Writing at CUNY Law School: A Pervasive Approach
Writing Persuasively to a Judge
Professor Jenny Rivera
In Lawyering Seminar we develop and emphasize one of the most important skills a lawyer needs to be a successful advocate for the client: writing to the judge. In the Seminar students draft legal memoranda and briefs advocating on behalf of their client in a simulated case. The students initially are all on the same side of the litigation and draft a 20 page memorandum of law in opposition to a motion to dismiss. After they submit the memorandum they receive the judge's opinion and then prepare to appeal the decision. At this appeal stage the class is divided in half. One half of the class represents the same client on appeal and the other half switch sides and represents the other party. They spend the remainder of the semester working on their appellate brief which is typically 25-30 pages in length. I provide extensive feedback on the memorandum and the briefs, and the students have the opportunity to do a rewrite of their memorandum of law.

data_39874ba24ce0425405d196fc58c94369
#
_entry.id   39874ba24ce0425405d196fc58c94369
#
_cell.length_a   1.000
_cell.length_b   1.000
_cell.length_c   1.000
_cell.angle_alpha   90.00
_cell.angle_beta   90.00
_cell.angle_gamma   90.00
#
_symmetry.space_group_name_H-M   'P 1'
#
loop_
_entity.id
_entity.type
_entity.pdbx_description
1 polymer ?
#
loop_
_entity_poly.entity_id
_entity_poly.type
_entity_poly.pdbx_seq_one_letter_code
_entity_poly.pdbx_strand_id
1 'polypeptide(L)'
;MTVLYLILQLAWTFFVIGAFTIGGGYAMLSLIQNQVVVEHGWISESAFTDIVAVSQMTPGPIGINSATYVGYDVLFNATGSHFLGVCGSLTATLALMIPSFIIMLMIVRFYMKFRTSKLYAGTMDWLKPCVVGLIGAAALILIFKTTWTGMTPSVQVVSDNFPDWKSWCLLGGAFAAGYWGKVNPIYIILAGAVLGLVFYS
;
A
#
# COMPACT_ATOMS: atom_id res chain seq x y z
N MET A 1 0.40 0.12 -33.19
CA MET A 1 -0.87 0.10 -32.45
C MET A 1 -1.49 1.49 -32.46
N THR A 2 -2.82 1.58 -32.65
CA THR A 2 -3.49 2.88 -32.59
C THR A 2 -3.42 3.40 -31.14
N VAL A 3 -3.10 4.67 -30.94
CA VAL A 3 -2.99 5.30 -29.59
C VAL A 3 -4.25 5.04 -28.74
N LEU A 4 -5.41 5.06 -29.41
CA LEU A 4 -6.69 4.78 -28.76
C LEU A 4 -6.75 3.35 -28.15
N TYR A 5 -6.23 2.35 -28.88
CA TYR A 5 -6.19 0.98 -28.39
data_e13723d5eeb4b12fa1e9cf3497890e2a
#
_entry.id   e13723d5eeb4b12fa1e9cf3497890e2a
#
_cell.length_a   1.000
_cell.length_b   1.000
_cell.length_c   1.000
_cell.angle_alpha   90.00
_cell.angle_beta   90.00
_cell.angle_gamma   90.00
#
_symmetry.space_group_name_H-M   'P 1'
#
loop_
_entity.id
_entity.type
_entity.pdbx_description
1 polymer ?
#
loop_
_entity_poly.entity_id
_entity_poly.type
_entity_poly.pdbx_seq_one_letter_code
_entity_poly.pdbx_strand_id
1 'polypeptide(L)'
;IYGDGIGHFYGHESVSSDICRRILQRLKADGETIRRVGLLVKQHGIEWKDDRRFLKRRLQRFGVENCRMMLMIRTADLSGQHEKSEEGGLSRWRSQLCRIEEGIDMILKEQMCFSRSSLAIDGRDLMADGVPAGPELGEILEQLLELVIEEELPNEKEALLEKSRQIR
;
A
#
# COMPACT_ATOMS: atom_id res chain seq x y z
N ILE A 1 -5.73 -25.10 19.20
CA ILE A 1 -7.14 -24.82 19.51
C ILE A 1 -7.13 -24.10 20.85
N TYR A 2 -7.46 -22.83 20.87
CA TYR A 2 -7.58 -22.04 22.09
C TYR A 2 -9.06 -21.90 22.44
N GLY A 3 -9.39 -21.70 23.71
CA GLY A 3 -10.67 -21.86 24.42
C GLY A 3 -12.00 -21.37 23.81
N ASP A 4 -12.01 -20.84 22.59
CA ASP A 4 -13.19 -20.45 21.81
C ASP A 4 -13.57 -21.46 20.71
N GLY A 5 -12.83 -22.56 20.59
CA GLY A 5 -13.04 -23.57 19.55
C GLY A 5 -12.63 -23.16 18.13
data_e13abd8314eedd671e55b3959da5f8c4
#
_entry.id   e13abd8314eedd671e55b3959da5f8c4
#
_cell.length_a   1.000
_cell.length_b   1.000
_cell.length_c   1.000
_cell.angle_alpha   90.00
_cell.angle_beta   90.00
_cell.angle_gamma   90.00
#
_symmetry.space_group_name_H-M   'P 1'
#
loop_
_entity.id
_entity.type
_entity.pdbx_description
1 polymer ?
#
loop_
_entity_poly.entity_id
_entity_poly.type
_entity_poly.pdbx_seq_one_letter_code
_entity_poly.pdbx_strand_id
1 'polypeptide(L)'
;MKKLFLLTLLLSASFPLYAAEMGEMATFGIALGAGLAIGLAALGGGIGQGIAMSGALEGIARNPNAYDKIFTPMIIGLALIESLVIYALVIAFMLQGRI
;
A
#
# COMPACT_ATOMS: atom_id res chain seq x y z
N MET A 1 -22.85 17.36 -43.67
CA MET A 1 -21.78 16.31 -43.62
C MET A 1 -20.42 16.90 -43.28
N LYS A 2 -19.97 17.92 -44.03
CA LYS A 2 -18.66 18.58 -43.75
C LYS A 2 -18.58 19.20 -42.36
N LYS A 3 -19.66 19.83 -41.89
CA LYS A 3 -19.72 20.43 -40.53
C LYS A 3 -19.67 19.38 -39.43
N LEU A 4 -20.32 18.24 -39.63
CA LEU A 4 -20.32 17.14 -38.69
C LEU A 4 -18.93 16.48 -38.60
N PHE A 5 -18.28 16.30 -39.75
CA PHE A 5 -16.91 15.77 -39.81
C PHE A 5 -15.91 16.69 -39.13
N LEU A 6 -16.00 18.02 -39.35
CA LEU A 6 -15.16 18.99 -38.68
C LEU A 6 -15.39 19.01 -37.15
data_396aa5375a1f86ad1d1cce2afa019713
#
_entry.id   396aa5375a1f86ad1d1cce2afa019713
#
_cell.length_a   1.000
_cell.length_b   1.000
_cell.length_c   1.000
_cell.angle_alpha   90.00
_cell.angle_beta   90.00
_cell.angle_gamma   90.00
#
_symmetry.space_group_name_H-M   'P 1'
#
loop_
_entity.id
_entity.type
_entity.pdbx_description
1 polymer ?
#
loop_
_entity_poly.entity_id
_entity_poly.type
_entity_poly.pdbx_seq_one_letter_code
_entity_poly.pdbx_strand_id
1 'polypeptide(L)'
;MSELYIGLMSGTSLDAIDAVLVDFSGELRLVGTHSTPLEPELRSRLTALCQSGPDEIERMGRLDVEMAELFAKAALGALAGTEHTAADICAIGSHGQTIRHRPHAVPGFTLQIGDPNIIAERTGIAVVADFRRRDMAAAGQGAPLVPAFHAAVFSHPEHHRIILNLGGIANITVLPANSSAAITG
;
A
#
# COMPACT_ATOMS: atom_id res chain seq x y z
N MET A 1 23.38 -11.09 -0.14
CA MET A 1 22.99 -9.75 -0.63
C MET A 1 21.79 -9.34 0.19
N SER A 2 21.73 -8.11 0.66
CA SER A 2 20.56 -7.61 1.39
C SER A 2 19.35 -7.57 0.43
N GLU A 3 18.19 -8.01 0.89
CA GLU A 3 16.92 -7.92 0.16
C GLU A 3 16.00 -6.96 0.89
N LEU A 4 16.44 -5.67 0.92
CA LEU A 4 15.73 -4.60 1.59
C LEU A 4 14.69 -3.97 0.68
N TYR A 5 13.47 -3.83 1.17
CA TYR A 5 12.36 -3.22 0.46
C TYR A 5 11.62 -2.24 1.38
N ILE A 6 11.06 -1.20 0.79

In preparation for submission of the memorandum and brief the students work in a simulated law office during class time. We discuss as a group the facts and legal issues raised by the case they are working on and challenge one another to think critically about the strengths and weaknesses of their legal arguments. During these sessions students also present drafts of sections of their writing for review and feedback from the entire class.
At the beginning of the semester the students participate in a mock conference with the judge where they argue for or against a motion to dismiss. At the end of the course they participate in an oral argument before a panel of judges where they argue their position on the appeal from the lower court's decision on the motion. Although both of these exercises require the development of oral advocacy skills, students also learn how to use their writing skills to develop persuasive arguments orally and how the writing and the oral presentation work dynamically. This work results in students crafting the strongest possible case for the client. Students also develop a professional identity focused on writing persuasively for the judicial decisionmaker.